5. Lauren Groff Makes Q&As Feel Important Again
Leave it to Lauren Groff to shatter a form we thought we knew and turn it into something glittering and sharp. Not once, but twice this year, Groff used the standard Q&A as an opportunity to illuminate the realities of being a woman writer. First, as part of The New York Times’s “By the Book,” Groff was asked which three authors she would have to dinner (a standard question for the column). Her response: hundreds of women writers with “unlimited quantities of excellent wine and we would get blitzed and the conversation may eventually meander to touch on that most baffling of questions: When male writers list books they love or have been influenced by — as in this very column, week after week — why does it almost always seem as though they have only read one or two women in their lives?” It’s worth reading the whole thing — and then going on to read our own Read More Women series, which Groff’s gracious fury helped inspire. But she wasn’t done reinventing the Q&A. When The Harvard Gazette asked how, as a mother of two, she manages the balance between work and life, Groff put the question to bed: “Until I see a male writer asked this question, I’m going to respectfully decline to answer it.” Mic dropped.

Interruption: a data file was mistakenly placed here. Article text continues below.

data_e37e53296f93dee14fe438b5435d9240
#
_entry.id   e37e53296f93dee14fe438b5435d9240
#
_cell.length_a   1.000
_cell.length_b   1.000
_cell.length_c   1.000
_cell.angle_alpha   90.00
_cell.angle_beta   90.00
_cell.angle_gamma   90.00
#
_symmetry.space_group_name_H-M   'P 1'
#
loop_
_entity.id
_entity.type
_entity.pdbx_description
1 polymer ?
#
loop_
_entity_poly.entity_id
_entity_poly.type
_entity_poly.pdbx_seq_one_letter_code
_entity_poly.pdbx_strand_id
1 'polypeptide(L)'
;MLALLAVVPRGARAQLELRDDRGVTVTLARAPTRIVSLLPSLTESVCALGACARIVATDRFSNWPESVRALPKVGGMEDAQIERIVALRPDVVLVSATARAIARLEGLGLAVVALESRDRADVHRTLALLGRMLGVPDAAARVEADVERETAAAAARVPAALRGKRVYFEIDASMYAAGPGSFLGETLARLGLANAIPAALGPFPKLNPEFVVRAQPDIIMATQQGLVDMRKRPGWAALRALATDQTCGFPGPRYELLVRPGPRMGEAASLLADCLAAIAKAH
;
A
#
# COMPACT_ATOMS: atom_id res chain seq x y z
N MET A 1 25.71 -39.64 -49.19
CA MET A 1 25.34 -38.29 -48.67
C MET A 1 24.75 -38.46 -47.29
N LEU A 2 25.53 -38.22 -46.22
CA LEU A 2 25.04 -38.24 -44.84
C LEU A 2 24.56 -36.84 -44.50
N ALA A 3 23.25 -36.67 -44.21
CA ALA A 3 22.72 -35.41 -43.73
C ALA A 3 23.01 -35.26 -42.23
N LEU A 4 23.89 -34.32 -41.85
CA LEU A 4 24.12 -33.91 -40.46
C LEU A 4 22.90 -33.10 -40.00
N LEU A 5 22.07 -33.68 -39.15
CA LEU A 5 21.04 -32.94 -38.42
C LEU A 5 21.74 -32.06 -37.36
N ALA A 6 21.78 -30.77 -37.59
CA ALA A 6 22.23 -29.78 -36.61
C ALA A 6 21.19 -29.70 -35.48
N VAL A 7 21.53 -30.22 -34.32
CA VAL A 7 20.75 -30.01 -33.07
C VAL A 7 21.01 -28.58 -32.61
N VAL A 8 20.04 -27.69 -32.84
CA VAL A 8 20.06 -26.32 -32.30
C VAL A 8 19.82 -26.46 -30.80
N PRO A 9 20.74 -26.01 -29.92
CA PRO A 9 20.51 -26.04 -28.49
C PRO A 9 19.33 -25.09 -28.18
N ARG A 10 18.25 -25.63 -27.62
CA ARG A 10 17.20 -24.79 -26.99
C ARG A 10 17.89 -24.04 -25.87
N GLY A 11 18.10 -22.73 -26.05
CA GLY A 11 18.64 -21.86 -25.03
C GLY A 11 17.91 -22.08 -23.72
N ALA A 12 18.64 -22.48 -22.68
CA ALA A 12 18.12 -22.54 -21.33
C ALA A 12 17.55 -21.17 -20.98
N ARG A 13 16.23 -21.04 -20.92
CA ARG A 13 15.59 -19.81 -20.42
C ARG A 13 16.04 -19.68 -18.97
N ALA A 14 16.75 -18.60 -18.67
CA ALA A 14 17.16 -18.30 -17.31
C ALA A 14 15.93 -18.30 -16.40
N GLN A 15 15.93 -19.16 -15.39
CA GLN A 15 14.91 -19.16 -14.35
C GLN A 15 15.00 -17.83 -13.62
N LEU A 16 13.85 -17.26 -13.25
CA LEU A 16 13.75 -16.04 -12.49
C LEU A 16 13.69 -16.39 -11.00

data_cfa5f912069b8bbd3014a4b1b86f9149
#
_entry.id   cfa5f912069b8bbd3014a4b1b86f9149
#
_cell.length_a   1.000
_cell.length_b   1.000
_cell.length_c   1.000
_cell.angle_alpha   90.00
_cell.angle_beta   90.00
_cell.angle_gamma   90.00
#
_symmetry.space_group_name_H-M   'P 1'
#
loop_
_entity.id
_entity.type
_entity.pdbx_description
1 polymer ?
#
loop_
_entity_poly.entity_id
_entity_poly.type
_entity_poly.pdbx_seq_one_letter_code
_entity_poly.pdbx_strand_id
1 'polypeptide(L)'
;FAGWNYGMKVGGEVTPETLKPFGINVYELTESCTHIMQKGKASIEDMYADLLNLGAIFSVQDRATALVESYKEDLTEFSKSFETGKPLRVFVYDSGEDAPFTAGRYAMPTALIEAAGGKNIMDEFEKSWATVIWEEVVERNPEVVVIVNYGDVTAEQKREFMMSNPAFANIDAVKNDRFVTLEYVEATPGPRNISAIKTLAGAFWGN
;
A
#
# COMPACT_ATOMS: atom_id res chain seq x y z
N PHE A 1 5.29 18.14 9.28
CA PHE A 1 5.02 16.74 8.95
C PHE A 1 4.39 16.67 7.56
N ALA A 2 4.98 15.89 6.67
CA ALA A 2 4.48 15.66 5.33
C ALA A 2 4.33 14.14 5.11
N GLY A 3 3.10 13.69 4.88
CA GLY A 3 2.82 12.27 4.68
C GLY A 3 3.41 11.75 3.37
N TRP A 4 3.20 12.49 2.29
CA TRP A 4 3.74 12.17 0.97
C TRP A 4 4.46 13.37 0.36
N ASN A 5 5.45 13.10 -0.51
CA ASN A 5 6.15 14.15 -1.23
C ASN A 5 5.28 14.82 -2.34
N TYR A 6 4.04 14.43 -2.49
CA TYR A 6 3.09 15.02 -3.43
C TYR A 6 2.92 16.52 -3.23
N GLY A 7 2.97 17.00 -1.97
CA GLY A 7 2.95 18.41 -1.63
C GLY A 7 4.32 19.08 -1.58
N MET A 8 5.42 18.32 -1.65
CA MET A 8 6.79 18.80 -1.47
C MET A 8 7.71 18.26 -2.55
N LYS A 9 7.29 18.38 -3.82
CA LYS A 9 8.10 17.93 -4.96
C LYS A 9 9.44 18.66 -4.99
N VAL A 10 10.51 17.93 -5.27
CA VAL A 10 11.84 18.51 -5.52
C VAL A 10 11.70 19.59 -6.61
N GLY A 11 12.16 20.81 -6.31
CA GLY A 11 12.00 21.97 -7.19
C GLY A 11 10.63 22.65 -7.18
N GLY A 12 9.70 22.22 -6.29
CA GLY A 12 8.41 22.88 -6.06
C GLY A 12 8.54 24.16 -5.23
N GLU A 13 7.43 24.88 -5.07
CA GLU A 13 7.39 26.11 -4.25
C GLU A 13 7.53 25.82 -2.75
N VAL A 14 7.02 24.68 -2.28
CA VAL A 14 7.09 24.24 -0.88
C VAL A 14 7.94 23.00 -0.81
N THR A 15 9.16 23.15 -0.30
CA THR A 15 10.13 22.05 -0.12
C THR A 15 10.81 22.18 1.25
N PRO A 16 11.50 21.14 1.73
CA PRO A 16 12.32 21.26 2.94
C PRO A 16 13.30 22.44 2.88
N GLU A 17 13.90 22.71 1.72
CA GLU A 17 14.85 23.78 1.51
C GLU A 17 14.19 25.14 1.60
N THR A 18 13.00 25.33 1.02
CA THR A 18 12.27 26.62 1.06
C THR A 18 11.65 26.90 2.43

4. Shitty Media Men (and Women) Fight Back
Last year was marked by the (initially private) distribution of the “Shitty Media Men” spreadsheet, an anonymously crowdsourced document naming alleged abusers in the media and literary landscapes. It was first circulated as a kind of centralized whisper network, where women shared their warnings about who to avoid, but it almost immediately blew up publicly, causing a great deal of anger—though mostly not directed towards the men. In early January, allegedly threatened with exposure by a (woman) writer seeking to undermine the list in Harper’s, Moira Donegan came forward as the person who started the spreadsheet. (If you read one article on the whole mishegas, make it that piece, which is wonderful.) In October, on the anniversary of the list’s first appearance, professional Aggrieved Man Stephen Elliott (who had already written a long essay about his sexual proclivities/hassling of people who rejected him/conviction that being named on the spreadsheet was the only reason his book didn’t sell) filed a $1.5 million lawsuit against Donegan. Elliott also demanded the names of every woman who contributed to the spreadsheet so he could sue them as well. Gosh, we stand corrected—you must not be shitty after all.
3. Sherman Alexie and Junot Díaz Accused of Abusing Women